New book commemorates legendary Arsenal winger Geordie Armstrong
- Credit: Archant
Every Arsenal fan of a certain vintage will remember the legendary career of player and coach George “Geordie” Armstrong.
The mercurial midfielder helped the Gunners win League and FA Cup double in 1970/71 and played a whopping 621 times for the club - the third most anyone has donned the famous red shirt.
However the hero’s sudden death at 56 years old meant that he never got to meet his five grandchildren.
Jill Armstrong, who grew up in the stands of Highbury Stadium watching her father flying down the wings for the Gunners, has spent the best part of the last 14 years putting together a book “written by the people who knew him best”.
She said: “I started to write to various people and it just sort of grew.
“It is an absolutely phenomenal tribute to my dad and I just wanted to put something together that his grandchildren could read later on.”
The ball really got rolling last year when Jill enlisted the help of amateur Arsenal blogger, David Seager, and they managed to create a tribute to “the best player who never played for England” using interviews, memories and letters from the people who were fortunate enough to be with Geordie throughout his career.
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David said: “No one had a bad word to say against him.
“We spoke to players who became coaches and still do the drills that he did in the 80s.
“Geordie was incredibly well-liked.”
The book is set to be launched next month at the Tollington Arms on Hornsey Road, Holloway – a do which will be attended by the icon’s friends and family, including double-winning teammate and captain Frank McLintock.
The tome includes a chapter written by the fans, as well as words from Arsene Wenger, Bob Wilson, Liam Brady and Dennis Bergkamp.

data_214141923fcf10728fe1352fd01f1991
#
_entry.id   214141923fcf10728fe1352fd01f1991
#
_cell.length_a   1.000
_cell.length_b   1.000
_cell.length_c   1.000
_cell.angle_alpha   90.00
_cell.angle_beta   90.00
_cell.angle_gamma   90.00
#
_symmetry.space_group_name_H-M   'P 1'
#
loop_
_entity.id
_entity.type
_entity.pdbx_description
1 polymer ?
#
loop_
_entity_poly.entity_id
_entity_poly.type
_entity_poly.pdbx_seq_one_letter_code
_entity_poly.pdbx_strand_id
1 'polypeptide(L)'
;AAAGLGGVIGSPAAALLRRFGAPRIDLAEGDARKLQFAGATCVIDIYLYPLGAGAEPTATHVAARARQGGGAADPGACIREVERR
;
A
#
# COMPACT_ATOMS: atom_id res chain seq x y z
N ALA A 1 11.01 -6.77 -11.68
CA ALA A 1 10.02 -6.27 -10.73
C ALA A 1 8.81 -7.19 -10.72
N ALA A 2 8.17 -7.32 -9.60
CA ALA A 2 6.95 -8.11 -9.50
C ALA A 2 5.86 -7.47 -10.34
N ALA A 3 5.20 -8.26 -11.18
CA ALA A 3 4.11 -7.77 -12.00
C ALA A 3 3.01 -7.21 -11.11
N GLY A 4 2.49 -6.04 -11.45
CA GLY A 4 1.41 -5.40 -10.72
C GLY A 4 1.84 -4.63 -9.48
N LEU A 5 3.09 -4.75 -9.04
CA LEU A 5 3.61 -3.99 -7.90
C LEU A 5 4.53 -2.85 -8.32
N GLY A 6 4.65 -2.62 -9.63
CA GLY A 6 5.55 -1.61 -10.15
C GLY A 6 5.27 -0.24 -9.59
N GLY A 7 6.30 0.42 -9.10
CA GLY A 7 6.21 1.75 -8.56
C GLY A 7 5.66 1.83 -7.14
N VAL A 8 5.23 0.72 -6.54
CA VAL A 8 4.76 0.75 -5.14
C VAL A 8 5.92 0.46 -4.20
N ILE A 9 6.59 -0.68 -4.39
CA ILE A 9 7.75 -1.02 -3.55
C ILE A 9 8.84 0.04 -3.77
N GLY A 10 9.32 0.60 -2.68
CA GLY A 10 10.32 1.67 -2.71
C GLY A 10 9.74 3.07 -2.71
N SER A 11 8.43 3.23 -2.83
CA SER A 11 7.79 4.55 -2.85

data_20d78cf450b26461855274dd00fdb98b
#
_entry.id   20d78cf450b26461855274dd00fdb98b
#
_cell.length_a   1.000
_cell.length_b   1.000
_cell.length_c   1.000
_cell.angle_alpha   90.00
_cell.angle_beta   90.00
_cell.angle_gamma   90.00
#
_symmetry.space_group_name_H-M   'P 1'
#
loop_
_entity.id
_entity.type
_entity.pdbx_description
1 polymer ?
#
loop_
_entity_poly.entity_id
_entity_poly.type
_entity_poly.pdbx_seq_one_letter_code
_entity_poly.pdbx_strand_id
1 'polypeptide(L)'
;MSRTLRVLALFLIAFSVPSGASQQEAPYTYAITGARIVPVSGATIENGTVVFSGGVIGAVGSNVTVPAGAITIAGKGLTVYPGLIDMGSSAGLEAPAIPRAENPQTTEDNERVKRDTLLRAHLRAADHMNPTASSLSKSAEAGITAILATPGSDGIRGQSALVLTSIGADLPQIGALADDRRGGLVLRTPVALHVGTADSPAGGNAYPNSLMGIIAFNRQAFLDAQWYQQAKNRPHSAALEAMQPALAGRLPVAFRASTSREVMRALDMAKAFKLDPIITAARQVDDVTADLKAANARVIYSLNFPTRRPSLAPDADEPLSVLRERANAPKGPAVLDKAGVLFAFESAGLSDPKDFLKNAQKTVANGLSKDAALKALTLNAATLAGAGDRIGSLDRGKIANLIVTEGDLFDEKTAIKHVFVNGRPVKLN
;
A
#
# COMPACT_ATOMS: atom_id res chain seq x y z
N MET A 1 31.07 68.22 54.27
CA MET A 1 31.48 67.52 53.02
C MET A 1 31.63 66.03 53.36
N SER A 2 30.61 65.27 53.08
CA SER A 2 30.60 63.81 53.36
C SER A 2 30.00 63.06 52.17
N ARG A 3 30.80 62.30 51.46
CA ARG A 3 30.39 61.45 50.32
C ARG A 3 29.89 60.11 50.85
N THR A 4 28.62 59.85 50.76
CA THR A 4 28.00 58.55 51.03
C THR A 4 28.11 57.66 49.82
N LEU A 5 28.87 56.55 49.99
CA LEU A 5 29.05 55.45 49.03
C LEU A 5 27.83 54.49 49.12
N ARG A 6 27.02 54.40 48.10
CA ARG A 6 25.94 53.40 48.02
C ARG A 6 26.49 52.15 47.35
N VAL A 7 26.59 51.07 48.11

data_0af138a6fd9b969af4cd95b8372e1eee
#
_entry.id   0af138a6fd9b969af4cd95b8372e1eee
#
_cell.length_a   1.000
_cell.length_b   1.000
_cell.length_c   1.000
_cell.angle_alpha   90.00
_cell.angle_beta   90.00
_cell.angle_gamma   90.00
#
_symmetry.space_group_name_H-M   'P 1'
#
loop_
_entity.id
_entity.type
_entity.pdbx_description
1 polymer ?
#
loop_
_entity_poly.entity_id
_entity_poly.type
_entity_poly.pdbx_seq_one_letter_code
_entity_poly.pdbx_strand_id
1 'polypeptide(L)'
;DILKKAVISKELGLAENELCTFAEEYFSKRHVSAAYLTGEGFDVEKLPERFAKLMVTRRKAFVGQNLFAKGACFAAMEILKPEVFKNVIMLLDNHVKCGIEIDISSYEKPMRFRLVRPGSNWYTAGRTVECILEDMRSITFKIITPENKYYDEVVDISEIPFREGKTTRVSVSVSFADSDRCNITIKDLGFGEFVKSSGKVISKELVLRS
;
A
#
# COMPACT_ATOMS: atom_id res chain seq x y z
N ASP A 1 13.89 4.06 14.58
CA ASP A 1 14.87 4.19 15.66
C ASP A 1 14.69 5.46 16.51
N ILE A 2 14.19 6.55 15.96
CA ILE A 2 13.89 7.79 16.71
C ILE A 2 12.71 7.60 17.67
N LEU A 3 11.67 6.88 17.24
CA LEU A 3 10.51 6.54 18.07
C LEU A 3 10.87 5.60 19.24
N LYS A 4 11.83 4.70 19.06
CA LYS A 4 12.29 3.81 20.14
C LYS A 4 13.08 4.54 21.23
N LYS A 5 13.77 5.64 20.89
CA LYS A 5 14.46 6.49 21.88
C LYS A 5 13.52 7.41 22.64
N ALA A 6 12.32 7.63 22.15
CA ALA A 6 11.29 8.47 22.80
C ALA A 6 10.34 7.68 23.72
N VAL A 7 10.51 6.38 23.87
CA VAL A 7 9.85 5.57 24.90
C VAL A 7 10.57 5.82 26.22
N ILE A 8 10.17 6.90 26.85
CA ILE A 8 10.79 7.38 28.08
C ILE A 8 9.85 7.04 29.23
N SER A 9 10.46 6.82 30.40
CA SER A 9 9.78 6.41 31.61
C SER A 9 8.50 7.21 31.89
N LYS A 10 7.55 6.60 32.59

“He was given an amazing talent and he never abused it,” Jill said.
“Dad was always the last one standing signing autographs.
“I grew up at Highbury and me and my brother were always saying ‘come on dad’ because he always had time for everybody.”
The all-action winger-turned-coach influenced the lives of hundreds of players and thousands of fans throughout a career which spanned almost four decades.
Following a coaching career which took him around the world, including leading the national side of Kuwait, he returned to England only to be snapped up by George Graham to take on the reserve team.
He died suddenly in 2000 from a brain haemorrhage while on the pitch at the Gunners’ training ground in London Colney just four months before his first grandson, George, was born.
“He is 13 years old now and is an Arsenal supporter,” said Jill, who now lives in Cambridge.
“This book will be nice for him to be able to read about his grandfather and know how wonderful he was.”
Geordie Armstrong on the Wing: Memories of George Armstrong Arsenal Legend is available to pre-order now.